Since use of mobile phones by children began at a later stage compared to use by adults, the effects of exposure to mobile phones in this population have not yet been investigated. Considering their health sensitivity, the long life expectancy in the young population (probably involving the accumulation of significant exposure and development of morbidity in the long-run), and ethical issues involved in decision making regarding the population of minors, additional precaution is required in this population. Therefore, the Ministry of Health advises parents to reduce children’s exposure to mobile phones as much as possible, consider the age they start using them, reduce the amount of time mobile phones are used, and in any event, make sure they use earphones (not wireless) or a speaker when using the mobile phone.
The only sure way is to stop using a cell phone. Most people however would prefer to play safe by simply reducing their exposure to radio frequency radiation. Bluetooth devices emit only 10% of the radiation of a cell phone. A hands-free set enables the user to keep the phone away from the head but usually leaves the phone near some other part of the body. It is safe to say that in the event that radio frequency radiation causes damage, you would like to protect other parts of your body. Therefore the only way to reduce your risk is to reduce the radio frequency radiation your body absorbs. SAR Shield reduces radio frequency radiation by up to 89%.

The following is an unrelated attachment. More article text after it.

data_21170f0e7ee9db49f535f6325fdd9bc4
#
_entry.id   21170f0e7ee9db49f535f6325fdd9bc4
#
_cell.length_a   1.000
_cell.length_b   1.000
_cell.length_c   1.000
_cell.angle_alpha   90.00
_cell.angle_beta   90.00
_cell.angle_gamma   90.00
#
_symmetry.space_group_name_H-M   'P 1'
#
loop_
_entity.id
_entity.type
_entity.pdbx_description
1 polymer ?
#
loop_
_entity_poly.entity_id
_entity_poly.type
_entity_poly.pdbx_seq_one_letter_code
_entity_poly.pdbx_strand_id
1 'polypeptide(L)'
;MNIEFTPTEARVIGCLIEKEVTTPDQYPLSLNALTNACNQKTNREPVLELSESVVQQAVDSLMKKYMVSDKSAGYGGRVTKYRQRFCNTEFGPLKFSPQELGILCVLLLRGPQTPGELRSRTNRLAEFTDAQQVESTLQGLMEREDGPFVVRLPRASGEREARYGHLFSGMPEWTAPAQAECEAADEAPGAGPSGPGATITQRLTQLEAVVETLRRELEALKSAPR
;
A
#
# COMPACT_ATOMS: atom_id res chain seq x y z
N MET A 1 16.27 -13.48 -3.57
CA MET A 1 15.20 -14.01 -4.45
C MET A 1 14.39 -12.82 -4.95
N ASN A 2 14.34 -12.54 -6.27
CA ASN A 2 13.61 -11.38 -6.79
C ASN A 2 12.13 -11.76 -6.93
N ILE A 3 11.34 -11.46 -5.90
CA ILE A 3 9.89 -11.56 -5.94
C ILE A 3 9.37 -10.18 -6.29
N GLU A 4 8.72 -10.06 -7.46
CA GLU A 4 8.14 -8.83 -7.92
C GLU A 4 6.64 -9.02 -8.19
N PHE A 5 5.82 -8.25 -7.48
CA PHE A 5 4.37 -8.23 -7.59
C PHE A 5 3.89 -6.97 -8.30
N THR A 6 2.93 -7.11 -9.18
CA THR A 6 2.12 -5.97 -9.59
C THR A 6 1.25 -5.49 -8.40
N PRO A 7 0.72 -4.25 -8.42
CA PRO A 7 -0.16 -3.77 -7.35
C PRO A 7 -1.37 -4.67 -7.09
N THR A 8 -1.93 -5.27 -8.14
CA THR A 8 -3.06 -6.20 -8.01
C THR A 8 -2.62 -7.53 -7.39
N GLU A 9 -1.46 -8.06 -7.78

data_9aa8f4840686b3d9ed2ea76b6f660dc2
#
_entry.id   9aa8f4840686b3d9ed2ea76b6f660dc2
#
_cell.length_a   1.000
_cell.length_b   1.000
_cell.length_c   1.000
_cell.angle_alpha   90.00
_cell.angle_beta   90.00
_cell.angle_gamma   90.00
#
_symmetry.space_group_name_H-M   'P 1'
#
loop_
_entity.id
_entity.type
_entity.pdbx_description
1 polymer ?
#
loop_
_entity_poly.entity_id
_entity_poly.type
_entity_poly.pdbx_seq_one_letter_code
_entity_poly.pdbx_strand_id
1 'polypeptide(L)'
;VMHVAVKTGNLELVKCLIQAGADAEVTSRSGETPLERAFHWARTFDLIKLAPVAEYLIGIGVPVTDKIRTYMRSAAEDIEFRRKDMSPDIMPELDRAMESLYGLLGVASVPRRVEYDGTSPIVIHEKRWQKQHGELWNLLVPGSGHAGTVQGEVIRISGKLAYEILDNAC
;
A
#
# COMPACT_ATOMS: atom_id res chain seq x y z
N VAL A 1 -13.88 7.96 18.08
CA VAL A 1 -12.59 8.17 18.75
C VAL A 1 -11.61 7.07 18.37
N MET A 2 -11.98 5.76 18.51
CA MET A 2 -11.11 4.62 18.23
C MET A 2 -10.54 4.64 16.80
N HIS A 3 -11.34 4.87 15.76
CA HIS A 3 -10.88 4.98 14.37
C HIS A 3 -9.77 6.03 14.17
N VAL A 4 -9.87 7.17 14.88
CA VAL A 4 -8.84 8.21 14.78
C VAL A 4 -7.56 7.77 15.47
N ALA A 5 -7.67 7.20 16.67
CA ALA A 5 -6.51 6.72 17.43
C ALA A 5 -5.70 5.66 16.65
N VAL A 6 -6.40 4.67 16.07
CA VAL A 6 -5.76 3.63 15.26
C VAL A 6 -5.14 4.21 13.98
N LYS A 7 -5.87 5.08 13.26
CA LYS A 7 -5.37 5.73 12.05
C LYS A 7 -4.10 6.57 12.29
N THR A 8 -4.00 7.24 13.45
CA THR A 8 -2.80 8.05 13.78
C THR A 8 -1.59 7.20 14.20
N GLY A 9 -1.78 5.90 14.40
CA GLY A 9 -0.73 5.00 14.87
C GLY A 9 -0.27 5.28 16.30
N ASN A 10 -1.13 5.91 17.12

A third requirement was for the FDA to create a formal interagency working group to oversee the work and provide input. The purpose of this was to alleviate any perception that the industry was paying for a result, not for the research itself. But the fourth and last requirement was considered by Dr. Carlo to be highly critical: “Everything needed to be done in sunlight. The media had to have access to everything we did.”


Radiofrequency radiation is a form of electromagnetic radiation. Electromagnetic radiation can be categorized into two types: ionizing (e.g., x-rays, radon, and cosmic rays) and non-ionizing (e.g., radiofrequency and extremely low frequency, or power frequency). Electromagnetic radiation is defined according to its wavelength and frequency, which is the number of cycles of a wave that pass a reference point per second. Electromagnetic frequencies are described in units called hertz (Hz).
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